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There is broad consensus that wildfire activity is likely to increase in western US forests and woodlands over the next century. Therefore, spatial predictions of the potential for large wildfires have immediate and growing relevance to near- and long-term research, planning, and management objectives. Fuels, climate, weather, and the landscape all...
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Changes to animal movement in response to human-induced changes to the environment are of growing concern in conservation. Most research on this problem has focused on terrestrial endotherms, but changes to herpetofaunal movement are also of concern given their limited dispersal abilities and specialized thermophysiological requirements. Animals in...
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Since its inception, conservation biology has inspired thousands of students, spurred the creation of new initiatives, organizations and agencies, and informed conservation efforts worldwide. Nevertheless, global biodiversity loss is accelerating (Butchart et al. 2010), and our field needs to change to keep pace with mounting challenges. Conservati...
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Estimation of connectivity for multiple species could increase the efficiency of resource management and elucidate trade-offs among maintenance of connectivity for different taxa. We identified potential areas of high connectivity for 5 species of mammals on the Navajo Nation and adjacent lands in Utah, Arizona, and New Mexico, USA: mountain lion (...
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Habitat loss and modification are causing declines in the abundance and distribution of plant and animal species, yet robust information on which to base management and regulatory decisions for these species frequently is not available. Thamnophis gigas (Giant Gartersnakes), a species listed as threatened under the U.S. and California Endangered Sp...
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This study sought to identify critical areas for puma (Puma concolor) movement across the state of Arizona in the American Southwest and to identify those most likely to be impacted by current and future human land uses, particularly expanding urban development and associated increases in traffic volume. Human populations in this region are expandi...
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en Increasingly, point‐count data are used to estimate occupancy, the probability that a species is present at a given location; occupancy accounts for imperfect detection, the probability that a species is detected given that it is present. To our knowledge, effects of sampling duration on inferences from models of bird occupancy have not been eva...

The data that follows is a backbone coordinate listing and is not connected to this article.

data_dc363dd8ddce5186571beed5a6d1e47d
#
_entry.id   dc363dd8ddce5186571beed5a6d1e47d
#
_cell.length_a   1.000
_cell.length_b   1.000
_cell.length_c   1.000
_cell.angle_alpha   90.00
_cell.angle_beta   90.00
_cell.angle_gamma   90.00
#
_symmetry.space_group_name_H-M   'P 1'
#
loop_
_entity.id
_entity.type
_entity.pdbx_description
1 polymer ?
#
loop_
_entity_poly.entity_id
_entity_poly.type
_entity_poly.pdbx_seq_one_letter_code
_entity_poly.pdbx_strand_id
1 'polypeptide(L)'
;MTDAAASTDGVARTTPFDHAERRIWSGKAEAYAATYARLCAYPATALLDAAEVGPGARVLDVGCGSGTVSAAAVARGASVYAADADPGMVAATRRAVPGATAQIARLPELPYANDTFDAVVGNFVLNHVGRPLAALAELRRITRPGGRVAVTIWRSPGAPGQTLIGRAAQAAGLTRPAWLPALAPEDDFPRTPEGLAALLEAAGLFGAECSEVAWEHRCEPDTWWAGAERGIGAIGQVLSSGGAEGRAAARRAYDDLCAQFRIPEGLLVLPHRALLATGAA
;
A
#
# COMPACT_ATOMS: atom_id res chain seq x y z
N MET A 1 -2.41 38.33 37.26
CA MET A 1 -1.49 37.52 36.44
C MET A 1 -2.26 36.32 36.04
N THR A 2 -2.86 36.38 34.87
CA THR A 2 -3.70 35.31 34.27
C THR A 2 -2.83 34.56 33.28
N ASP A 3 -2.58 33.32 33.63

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Off-highway vehicle (OHV) use is popular for outdoor recreation across the United States, with especially high levels of participation in Arizona and the American Southwest. Road networks related to OHV recreation have the potential to influence kit fox (Vulpes macrotis) space use intensity. To evaluate the potential impacts of OHV road networks to...
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Under rapid landscape change, there is a significant need to expand and connect protected areas (PAs) to prevent further loss of biodiversity and preserve ecological functions across broad geographies. We used a model of landscape resistance and electronic circuit theory to estimate patterns of ecological flow among existing PAs in the western Unit...
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Context Strategic placement of fuel treatments across large landscapes is an important step to mitigate the collective effects of fires interacting over broad spatial and temporal extents. On landscapes where highly invasive cheatgrass (Bromus tectorum) is increasing fire activity, such an approach could help maintain landscape resilience. Objectiv...
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Given the rapid pace of renewable energy development, there is need to assess impacts of mitigation-driven translocations on sensitive species, including federally protected Mojave desert tortoise (Gopherus agassizii) distributed widely across a global solar energy hotspot. We monitored 215 tortoises over 3 years to evaluate translocation effects o...
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We used satellite-based remote sensing to estimate home ranges for Swainson’s Hawk, a species listed as threatened in California (USA), on its breeding grounds in the Natomas Basin (northern Central Valley, California) and to evaluate whether the species’ space-use intensity (statistically derived density of telemetry locations) was associated with...
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The loss and modification of freshwater ecosystems has led to high rates of imperilment for freshwater species. The Giant Gartersnake (Thamnophis gigas) is among the species that have suffered declines in abundance and spatial distribution and is currently listed as a threatened species by the U.S. government and the State of California. Conservati...